Verleger advises marketers to watch trends and adopt new technologies
Petroleum marketers must keep a watchful eye on the horizon and anticipate the kind of unforeseen economic calamity that can catch an industry by surprise and endanger its future. That was the warning sounded by energy expert and author Dr. Philip K. Verleger Jr. in a keynote address at last month’s NEFI Expo.
In an address entitled Energy’s Future Black Swans, Verleger cited Nassim Nicholas Taleb’s 2007 bestselling book The Black Swan: The Impact of the Highly Improbable to alert the audience to risks that can emerge quickly and transform an entire industry.
Verleger, who has predicted major events such as the current U.S. energy boom, defined a black swan as an unforeseen event that is deemed improbable but causes massive consequences, either positive or negative. He quoted Saudi Arabian Oil Minister Ali Naimi as asking a discussion panel in 2014, “Is there a black swan that we don’t know about which will come by 2050 and we will have no demand?”
There are three characteristics of black swan events, according to Verleger: They are outliers that defy expectations; they have extreme impact; and they are regarded in retrospect as expected and predictable.
Black swans in nature include the San Francisco earthquake, the explosion of Mount Pinatubo and the Chicxulub asteroid strike that wiped out the dinosaurs. Black swan events caused by humans include the Great Depression, the Great Recession and the personal computer revolution. Regarding the September 11 attacks—another black swan event—Verleger said, “Nobody thought people could control a plane with box cutters and fly it into the World Trade Center.”
Fracking Is a Game Changer
He also cited several energy industry black swans, including the Arab Oil Embargo, President Jimmy Carter’s decision to ramp up coal usage in the United States, OPEC’s seizure of multinational oil company assets, and the end of the Summer-Fill Program in New England. The latter event essentially spawned the hedging industry, he said.
Now, the leadership of Saudi Arabia is facing its own black swan event. When the U.S. government undertook quantitative easing to support economic output, money flowed into fracking operations that eventually made the United States the world’s leading producer of oil and natural gas. The Organization of Petroleum Exporting Countries (OPEC) faced a huge threat to market share, and Saudi Arabia elected to maintain production levels and challenge the U.S. for market dominance.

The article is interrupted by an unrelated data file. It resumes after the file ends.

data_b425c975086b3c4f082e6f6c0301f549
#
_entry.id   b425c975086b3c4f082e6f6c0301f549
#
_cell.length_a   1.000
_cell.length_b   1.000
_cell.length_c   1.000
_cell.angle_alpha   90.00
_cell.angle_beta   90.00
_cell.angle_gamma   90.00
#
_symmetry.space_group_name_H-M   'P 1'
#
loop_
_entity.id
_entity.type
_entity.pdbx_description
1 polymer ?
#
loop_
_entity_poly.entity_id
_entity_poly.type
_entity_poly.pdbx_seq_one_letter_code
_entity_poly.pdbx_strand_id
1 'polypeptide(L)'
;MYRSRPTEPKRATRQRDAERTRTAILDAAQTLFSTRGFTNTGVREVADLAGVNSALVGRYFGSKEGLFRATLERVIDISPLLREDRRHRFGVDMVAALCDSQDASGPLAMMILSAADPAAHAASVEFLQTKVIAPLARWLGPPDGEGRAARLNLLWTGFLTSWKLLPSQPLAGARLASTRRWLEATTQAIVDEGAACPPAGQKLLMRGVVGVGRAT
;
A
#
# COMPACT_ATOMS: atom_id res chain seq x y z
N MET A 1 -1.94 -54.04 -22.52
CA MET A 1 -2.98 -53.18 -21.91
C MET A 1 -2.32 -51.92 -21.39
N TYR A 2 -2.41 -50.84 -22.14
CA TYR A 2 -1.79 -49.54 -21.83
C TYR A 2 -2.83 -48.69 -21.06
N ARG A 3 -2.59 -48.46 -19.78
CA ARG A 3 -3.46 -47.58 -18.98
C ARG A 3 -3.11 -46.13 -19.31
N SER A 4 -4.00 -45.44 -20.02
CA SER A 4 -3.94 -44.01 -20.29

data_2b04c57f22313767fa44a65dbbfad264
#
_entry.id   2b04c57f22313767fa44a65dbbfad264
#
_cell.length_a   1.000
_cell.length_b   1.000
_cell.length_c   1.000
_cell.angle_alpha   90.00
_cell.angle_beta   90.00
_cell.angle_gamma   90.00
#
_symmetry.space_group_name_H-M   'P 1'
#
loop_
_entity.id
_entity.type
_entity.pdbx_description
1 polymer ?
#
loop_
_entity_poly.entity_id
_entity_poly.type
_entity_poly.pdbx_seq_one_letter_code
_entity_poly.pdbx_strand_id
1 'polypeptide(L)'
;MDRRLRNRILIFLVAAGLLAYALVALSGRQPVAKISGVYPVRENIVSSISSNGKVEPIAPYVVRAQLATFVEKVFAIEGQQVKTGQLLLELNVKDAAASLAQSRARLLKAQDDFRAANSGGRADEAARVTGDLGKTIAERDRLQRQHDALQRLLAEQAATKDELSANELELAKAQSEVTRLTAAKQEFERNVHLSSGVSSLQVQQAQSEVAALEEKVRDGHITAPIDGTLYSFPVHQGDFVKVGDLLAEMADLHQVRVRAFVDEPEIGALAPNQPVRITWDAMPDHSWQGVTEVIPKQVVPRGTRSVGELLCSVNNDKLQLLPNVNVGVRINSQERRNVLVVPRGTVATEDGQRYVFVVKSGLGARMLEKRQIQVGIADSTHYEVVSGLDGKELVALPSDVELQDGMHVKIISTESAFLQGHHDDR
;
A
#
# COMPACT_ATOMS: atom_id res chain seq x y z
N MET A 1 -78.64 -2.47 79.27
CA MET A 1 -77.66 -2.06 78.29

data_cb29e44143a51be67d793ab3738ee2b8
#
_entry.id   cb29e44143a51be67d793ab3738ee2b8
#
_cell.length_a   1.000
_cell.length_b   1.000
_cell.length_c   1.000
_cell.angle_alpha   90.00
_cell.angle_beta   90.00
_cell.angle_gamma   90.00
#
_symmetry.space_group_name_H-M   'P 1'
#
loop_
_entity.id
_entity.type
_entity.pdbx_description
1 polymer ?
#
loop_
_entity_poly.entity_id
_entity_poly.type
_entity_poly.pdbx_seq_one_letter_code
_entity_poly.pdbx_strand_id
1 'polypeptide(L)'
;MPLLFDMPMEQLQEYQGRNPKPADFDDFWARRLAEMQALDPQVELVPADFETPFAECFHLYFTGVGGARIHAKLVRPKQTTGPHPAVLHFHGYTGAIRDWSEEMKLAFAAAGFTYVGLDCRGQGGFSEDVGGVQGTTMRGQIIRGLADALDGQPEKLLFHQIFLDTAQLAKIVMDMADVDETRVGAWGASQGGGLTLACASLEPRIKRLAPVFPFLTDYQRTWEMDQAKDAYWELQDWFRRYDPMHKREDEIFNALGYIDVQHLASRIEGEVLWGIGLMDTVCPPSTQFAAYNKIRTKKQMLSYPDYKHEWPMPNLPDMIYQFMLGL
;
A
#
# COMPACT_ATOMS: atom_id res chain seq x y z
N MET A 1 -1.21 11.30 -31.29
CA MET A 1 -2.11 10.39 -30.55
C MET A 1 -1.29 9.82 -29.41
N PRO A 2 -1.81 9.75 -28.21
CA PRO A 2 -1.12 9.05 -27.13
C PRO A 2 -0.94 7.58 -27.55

At the same time, economy stagnation is curtailing energy demand, and fears of climate change are putting oil and other fossil fuels in the crosshairs of world leaders. Last month the leaders of the G-7 industrial nations made a non-binding pledge to phase out fossil fuels by 2100. For all these reason, Verleger said, “We might not have a market by 2040.”
Energy marketers are already facing a daunting transition, and there are more potential challenges to keep in mind, such as a global pandemic that kills millions of people or major breakthroughs in renewable energy.
Despite the assurance of Exxon Mobil CEO Rex Tillerson and others that the world needs fossil fuels, the fossil energy industry could fall prey to a black swan event. It has happened already in other major industries, according to Verleger: Executives at phone companies once believed that copper wires were the essential communications backbone, but billions of people now communicate without the benefits of wire. Large mainframe computers have also seen their market dominance destroyed by a black swan in the form of the personal computer.
Verleger cited Tesla as a company that is pushing the limits of technology while also marketing effectively and anticipating consumers’ concerns. Tesla’s electric cars faced market limitations due to “range anxiety,” so Tesla built 409 “supercharging” stations around he country where drivers can charge their Teslas in 15 minutes for free.
While Tesla is disrupting the automotive industry, there is a much more immediate threat to heating oil in the form of natural gas fracking. Verleger predicted that inexpensive natural gas would find its way into even more customers’ homes and continue to shrink heating oil’s market share.
The mindset of the Millennial generation will also work against the petroleum industry, as today’s young adults are committed to getting off oil. This does not mean that today’s energy marketing companies are doomed; they can survive as long as they transform to provide what consumers want in the years ahead. “Millennials crave comfort and convenience, and they could become great clients and customers if you offer the what they crave,” Verleger said. Verizon is a good example of a survivor, because it transitioned from a traditional phone company to a wireless provider. “Verizon moved on, and now they have brand value,” he said.
Staying committed to oil as the core product is too risky, because companies that do will become irrelevant, according to Verleger. “Your survival will require attention and aggression. Your business is to facilitate transition,” he said. “Dig into your customer base. Think of yourselves as providers of comfort and use whatever technology is around.”